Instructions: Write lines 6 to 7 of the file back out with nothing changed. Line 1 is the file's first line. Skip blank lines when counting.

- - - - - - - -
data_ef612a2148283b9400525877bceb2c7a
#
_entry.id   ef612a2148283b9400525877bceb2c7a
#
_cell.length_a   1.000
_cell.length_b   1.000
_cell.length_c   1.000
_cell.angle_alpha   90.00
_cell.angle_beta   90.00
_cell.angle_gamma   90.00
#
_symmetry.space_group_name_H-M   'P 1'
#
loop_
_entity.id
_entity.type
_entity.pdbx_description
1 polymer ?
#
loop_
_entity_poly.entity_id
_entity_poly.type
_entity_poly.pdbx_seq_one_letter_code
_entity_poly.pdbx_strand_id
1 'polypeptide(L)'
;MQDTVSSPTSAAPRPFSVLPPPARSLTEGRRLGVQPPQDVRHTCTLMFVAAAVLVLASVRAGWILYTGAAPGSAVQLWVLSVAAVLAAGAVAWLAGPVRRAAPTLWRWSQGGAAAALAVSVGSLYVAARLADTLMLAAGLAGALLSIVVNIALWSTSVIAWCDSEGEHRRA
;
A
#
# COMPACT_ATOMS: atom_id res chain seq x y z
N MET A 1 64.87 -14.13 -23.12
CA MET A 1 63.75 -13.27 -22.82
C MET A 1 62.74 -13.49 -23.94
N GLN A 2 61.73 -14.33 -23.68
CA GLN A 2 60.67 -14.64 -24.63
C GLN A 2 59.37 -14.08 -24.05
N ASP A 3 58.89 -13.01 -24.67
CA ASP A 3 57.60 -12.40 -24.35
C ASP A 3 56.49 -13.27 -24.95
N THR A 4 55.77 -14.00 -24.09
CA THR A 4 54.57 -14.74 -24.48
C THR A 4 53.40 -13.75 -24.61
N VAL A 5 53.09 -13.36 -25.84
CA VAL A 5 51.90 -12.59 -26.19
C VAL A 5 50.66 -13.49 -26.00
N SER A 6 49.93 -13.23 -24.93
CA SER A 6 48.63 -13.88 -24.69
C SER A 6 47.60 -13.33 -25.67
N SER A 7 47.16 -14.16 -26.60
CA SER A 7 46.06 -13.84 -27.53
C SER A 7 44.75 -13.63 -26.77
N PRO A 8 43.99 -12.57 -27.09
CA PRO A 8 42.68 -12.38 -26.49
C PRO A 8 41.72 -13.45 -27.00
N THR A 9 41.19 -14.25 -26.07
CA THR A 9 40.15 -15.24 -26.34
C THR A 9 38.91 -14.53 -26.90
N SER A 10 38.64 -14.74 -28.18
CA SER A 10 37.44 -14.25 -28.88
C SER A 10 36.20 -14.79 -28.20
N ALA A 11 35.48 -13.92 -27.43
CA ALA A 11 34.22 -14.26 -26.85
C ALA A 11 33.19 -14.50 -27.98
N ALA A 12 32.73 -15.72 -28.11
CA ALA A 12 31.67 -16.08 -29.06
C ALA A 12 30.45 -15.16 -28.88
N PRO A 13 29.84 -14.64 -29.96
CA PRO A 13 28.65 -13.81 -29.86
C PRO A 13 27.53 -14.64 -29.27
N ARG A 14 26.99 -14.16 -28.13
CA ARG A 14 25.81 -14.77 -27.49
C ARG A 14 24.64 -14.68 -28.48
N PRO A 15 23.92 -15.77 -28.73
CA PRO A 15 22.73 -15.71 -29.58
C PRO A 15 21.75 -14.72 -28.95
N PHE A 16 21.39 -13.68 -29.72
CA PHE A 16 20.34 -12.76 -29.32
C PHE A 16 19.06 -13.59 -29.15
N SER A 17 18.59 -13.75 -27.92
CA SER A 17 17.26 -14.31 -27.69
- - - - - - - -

_cell.length_b   1.000
_cell.length_c   1.000